The school year runs between September and June.
The distance from New York to Los Angeles is more than 2,400 miles.

Watch out for dangling modifiers.
When applying the modifier to the wrong subject, you cause confusion for the reader. Most dangling modifiers give inanimate objects or other nonhuman entities human qualities or actions that are not possible for them to possess or perform, respectively. An example of a dangling modifier and how to correct it is listed below.
Wrong: Looking at his watch, the train pulled into the station. (A train cannot look at his watch.)
Right: Looking at his watch, the passenger noticed that the train pulled into the station.
Right: As the passenger was looking at his watch, the train pulled into the station.

Don’t go on and on and on.
Run-on sentences are the written equivalent of blabbering — there is no coherence and no end to what is being said. Many people do not know when to stop (talking or writing) when trying to make a point. Run-on sentences overwhelm the reader as you try to include as much information as possible. Try to understand reading a sentence like this:
It will take about two weeks to deliver the materials to ABC Company and another three weeks before they can break ground on the building after that construction of the First Second Bank will begin the building is expected to be completed in 12 to 15 months and a grand opening ceremony is to be scheduled three months after the bank officially opens for business.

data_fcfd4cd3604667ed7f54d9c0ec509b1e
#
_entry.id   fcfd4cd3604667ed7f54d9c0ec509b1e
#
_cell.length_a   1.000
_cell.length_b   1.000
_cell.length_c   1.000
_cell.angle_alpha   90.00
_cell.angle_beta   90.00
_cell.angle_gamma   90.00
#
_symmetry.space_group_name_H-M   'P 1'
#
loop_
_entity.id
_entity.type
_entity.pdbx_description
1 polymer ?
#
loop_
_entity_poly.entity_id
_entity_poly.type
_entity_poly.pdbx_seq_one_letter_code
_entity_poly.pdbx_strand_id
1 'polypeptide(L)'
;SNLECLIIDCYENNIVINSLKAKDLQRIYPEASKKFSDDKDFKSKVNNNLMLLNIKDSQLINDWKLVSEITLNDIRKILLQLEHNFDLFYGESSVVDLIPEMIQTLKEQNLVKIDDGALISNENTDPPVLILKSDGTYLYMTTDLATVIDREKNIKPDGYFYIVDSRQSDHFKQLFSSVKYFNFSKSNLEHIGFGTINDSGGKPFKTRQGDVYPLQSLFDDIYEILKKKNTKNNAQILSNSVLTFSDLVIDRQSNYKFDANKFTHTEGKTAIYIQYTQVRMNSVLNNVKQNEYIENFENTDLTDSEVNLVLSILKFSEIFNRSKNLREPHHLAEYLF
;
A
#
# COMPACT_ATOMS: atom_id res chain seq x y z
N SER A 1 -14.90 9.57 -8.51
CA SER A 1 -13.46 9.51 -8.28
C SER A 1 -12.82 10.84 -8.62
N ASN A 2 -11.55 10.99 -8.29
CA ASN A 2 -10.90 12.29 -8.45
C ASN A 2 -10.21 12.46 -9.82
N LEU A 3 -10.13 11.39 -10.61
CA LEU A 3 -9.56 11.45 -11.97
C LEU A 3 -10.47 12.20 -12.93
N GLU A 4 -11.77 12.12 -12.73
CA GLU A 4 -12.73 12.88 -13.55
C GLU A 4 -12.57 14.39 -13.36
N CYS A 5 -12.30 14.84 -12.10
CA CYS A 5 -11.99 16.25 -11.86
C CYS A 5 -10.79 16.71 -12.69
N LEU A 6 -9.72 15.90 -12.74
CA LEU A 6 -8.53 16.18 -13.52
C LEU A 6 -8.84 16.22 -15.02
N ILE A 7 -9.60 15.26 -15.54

See how much easier it is to read this:
It will take about two weeks to deliver the materials to ABC Company and another three weeks before they can break ground on the building. After that, construction of the First Second Bank will begin. The building is expected to be completed in 12 to 15 months. A grand opening ceremony is to be scheduled three months after the bank officially opens for business.

These tips should help you improve your writing and produce more understandable copy. As always, be sure to proofread your copy before sending it to print or by mail (learn more at “Proofreading — The First in a Series of Three Articles”). Here are some other resources to help you with your grammar skills:

The Associated Press Style Manual (www.ap.org)
The American Library Association (www.ala.org)
The Bedford Handbook Seventh Edition (bcs.bedfordstmartins.com/bedhandbook7enew/Player/Pages/Frameset.aspx)
The Chicago Manual of Style (www.chicagomanualofstyle.org)
Grammar Girl (grammar.quickanddirtytips.com)
The Elements of Style by Strunk & White (www.bartleby.com/141)

For more information, please contact The Public Relations and Marketing Group at (631) 207-1057 or johnzaher@theprmg.com.